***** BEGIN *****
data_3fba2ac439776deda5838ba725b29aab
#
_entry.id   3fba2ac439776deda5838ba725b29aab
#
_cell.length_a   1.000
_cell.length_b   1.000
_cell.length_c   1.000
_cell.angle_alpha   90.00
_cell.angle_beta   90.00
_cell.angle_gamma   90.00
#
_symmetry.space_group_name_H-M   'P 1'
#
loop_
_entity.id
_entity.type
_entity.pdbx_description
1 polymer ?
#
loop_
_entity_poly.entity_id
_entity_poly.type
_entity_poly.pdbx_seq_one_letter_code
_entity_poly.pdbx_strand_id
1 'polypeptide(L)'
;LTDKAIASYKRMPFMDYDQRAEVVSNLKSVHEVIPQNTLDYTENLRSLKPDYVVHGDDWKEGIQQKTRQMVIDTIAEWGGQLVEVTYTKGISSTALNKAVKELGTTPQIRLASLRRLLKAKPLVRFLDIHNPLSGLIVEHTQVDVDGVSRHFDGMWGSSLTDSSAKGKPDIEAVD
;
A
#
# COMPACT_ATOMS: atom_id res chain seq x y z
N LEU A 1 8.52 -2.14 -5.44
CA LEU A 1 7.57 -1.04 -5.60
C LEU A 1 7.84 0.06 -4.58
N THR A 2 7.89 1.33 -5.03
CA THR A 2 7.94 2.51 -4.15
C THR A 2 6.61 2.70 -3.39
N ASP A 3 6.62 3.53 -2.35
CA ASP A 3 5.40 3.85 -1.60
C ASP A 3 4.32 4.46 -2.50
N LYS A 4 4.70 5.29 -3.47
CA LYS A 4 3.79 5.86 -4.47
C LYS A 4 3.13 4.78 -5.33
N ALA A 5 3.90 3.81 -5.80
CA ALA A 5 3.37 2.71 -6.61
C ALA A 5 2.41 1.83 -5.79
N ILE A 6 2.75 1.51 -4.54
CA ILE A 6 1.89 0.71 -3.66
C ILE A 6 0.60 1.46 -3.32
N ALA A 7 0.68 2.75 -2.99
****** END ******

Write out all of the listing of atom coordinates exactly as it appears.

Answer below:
data_3fba2ac439776deda5838ba725b29aab
#
_entry.id   3fba2ac439776deda5838ba725b29aab
#
_cell.length_a   1.000
_cell.length_b   1.000
_cell.length_c   1.000
_cell.angle_alpha   90.00
_cell.angle_beta   90.00
_cell.angle_gamma   90.00
#
_symmetry.space_group_name_H-M   'P 1'
#
loop_
_entity.id
_entity.type
_entity.pdbx_description
1 polymer ?
#
loop_
_entity_poly.entity_id
_entity_poly.type
_entity_poly.pdbx_seq_one_letter_code
_entity_poly.pdbx_strand_id
1 'polypeptide(L)'
;LTDKAIASYKRMPFMDYDQRAEVVSNLKSVHEVIPQNTLDYTENLRSLKPDYVVHGDDWKEGIQQKTRQMVIDTIAEWGGQLVEVTYTKGISSTALNKAVKELGTTPQIRLASLRRLLKAKPLVRFLDIHNPLSGLIVEHTQVDVDGVSRHFDGMWGSSLTDSSAKGKPDIEAVD
;
A
#
# COMPACT_ATOMS: atom_id res chain seq x y z
N LEU A 1 8.52 -2.14 -5.44
CA LEU A 1 7.57 -1.04 -5.60
C LEU A 1 7.84 0.06 -4.58
N THR A 2 7.89 1.33 -5.03
CA THR A 2 7.94 2.51 -4.15
C THR A 2 6.61 2.70 -3.39
N ASP A 3 6.62 3.53 -2.35
CA ASP A 3 5.40 3.85 -1.60
C ASP A 3 4.32 4.46 -2.50
N LYS A 4 4.70 5.29 -3.47
CA LYS A 4 3.79 5.86 -4.47
C LYS A 4 3.13 4.78 -5.33
N ALA A 5 3.90 3.81 -5.80
CA ALA A 5 3.37 2.71 -6.61
C ALA A 5 2.41 1.83 -5.79
N ILE A 6 2.75 1.51 -4.54
CA ILE A 6 1.89 0.71 -3.66
C ILE A 6 0.60 1.46 -3.32
N ALA A 7 0.68 2.75 -2.99